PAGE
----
Tag Archives: Mary Ellen Mark

Julia Dean: Forty Years Behind the Camera

A dozen years ago, photographer Julia Dean changed my life by asking me to teach at her photography school, The Julia Dean Photo Workshops in Los Angeles. Over the past thirteen years, Julia has taught hundreds of classes, thousands of students, and exposed the Los Angeles community to photographic luminaries and educators such as Keith Carter, Duane Michals, Mary Ellen Mark and many others too numerous to count.  Her school has created a photographic community in Los Angeles, a place to share portolios over a glass of wine, a place to hear lectures, experience wonderful exhibitions, and take a broad array of classes (160 offered each year). Julia’s desire to open our eyes, to see one world, and to bring attention to those who have no voice has been remarkable.  Her generous and enthusiastic spirit is infectious and I feel so lucky to be her friend.  So today I celebrate a woman who has spent a lifetime engaged, enthused, and involved in photography.


Julia has spent the last year revisiting negatives and spending month upon month in the darkroom creating beautiful silver prints in preparation for a 40 year retrospective of her work that opens at the Julia Dean Gallery in Los Angeles tomorrow night, December 15th.  I am featuring work from her General Stores project today — she recently rediscovered the negatives and printed the images for the first time for the exhibition.  Julia is also offering photographs from the exhibition for sale online at a special anniversary price on her site.


Forty Years Behind the Camera: A Retrospective

When I worked as an apprentice to Berenice Abbott’s in 1978, I was 23 years old. Berenice was 80. 


She taught me how to print, among many other photographic skills. She taught me about life in Paris in the 20s, about working with Man Ray, about meeting and photographing people like Eugene Atget, James Joyce, and Jean Cocteau. She even taught me how to do the Charleston. 


I remember using an 8×10 camera with 8×10 film and an 8×10 enlarger. The film had to be processed in complete darkness, one sheet at a time, in 8×10 trays that you lined up just right so you knew what to do in the dark. 


images from General Stores

I learned how to bend light with my hands under an enlarger, how to add light, how to subtract light, how to make a print look just like our eyes saw the subject when the picture was taken. I learned that photography renders 10 tones compared to the hundreds of tones that our eyes can differentiate. I learned that it can take hours to get one good print.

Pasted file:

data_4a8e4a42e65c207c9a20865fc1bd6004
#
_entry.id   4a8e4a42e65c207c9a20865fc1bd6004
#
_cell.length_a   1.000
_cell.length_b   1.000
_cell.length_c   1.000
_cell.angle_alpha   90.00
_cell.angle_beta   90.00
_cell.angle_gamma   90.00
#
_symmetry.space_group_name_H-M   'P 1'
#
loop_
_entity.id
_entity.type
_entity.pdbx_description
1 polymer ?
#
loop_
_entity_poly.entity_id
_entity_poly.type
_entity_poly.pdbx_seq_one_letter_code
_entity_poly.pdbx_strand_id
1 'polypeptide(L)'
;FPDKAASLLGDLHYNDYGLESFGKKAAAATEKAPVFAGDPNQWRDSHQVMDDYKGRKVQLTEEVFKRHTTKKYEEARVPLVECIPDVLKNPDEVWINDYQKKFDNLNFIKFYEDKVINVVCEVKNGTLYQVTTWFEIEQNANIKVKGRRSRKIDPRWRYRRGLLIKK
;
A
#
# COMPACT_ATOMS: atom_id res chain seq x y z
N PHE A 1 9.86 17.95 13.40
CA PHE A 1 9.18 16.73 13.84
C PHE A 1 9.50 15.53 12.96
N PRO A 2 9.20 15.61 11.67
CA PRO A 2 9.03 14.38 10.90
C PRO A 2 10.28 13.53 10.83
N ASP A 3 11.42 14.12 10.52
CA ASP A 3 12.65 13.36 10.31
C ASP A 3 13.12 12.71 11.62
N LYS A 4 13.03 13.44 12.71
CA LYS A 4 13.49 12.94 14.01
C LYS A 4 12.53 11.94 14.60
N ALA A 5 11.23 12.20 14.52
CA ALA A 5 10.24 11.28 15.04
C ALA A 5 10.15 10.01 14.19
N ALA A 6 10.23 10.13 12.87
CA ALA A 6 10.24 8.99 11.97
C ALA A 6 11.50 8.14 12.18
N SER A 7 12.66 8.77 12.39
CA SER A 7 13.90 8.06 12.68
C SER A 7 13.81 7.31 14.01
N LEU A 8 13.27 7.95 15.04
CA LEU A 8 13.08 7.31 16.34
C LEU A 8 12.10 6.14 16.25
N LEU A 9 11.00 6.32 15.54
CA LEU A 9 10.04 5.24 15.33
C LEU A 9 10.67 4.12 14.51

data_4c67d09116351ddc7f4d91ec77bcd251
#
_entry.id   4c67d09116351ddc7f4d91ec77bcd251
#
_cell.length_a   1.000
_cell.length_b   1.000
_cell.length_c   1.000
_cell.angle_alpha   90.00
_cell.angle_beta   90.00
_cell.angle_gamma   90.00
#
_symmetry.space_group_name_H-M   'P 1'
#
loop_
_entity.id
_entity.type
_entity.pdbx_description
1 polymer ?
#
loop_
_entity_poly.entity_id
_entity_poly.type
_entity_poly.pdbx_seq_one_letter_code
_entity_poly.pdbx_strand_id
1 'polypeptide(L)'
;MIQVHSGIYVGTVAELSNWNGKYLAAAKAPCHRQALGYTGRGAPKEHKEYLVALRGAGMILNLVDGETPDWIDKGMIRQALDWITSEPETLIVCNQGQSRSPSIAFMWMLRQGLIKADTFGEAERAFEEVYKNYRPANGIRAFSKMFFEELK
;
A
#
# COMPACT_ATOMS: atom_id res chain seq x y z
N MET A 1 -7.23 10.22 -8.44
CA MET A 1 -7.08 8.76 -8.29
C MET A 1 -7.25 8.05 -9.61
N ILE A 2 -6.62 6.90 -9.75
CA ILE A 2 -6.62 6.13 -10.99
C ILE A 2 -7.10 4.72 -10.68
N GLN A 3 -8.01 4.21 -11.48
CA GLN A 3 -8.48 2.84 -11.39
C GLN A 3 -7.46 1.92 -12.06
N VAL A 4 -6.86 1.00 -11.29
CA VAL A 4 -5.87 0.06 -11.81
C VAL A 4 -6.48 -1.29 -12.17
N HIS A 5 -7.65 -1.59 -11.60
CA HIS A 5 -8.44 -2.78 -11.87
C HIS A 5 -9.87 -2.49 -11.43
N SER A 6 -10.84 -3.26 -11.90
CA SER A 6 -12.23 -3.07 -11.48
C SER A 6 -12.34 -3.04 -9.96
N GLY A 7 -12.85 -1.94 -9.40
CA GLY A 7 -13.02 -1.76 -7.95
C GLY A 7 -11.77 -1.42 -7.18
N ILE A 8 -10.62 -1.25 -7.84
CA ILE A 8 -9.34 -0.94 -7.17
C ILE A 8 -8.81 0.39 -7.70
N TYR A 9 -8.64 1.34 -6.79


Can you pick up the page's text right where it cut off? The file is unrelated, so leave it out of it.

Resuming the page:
I also learned how to flatten the prints, how to retouch the dust spots, and the patience it takes to produce one beautiful black & white fiber base print.

 I was asked recently what the difference is between the traditional role of film and the digital era. It is very simple. It is much easier to be a photographer today than it was in the past. (Photographers before me would say the same thing!) Though today’s cameras are much heavier than my Leica M6 and have more buttons, once you learn your tools, digital photography makes life quicker and easier.

I don’t look down on those who didn’t learn the hard way. I wouldn’t have minded an easier path myself. But I am grateful for knowing what I know about photography that digital shooters will never know: the craft of the black & white print. 

To me, there is no more beautiful craft in photography than the black & white print from a black & white negative. I learned from a master and for that I am eternally grateful. Printing is a dying art that I hope I never give up, even if I, too, have embraced digital. This retrospective exhibit is in honor of the beautiful black & white print.

Features and Essays | 8 June 2012

Yuri Kozyrev has recently been to Libya for a road trip with a Time writer Abigail Hauslohner…Great work as always…

Photo © Yuri Kozyrev

Yuri Kozyrev: After The Revolution: Libya (Lightbox)

Alixandra Fazzina’s Flowers of Afghanistan featured recently both on Lightbox and CNN Photo blog… This Lightbox opener is really stunning…

Photo © Alixandra Fazzina

Alixandra Fazzina: Flowers of Afghanistan (Lightbox)

Alixandra Fazzina: Flowers of Afghanistan (CNN)

Kozyrev’s Afghanistan series which ran on latest Time magazine, includes a frame that gave me a flashback earlier this week…

Yuri Kozyrev: Afghanistan Now (Lightbox)

Seamus Murphy: Death and Love: The Poetry of Afghanistan’s Women (VII)

Christopher Morris: America’s Last Living POW (Lightbox)

Really enjoyed these Gillian Laub’s prom portraits on Lightbox.. Actually prefer to Mary Ellen Mark’s recent Prom series… Location portraits far more interesting than the sterility of studio…There’s a video too, in which Laub talks about the assignment.

Photo © Gillian Laub for TIME

Gillian Laub: Last Dance: American Proms (Lightbox)

New Yorker Tim Fadek based in Berlin, currently spending some time in Athens…quite an opener to this slideshow…

Photo © Timothy Fadek

Timothy Fadek: Something’s Rotten in China (Foreign Policy)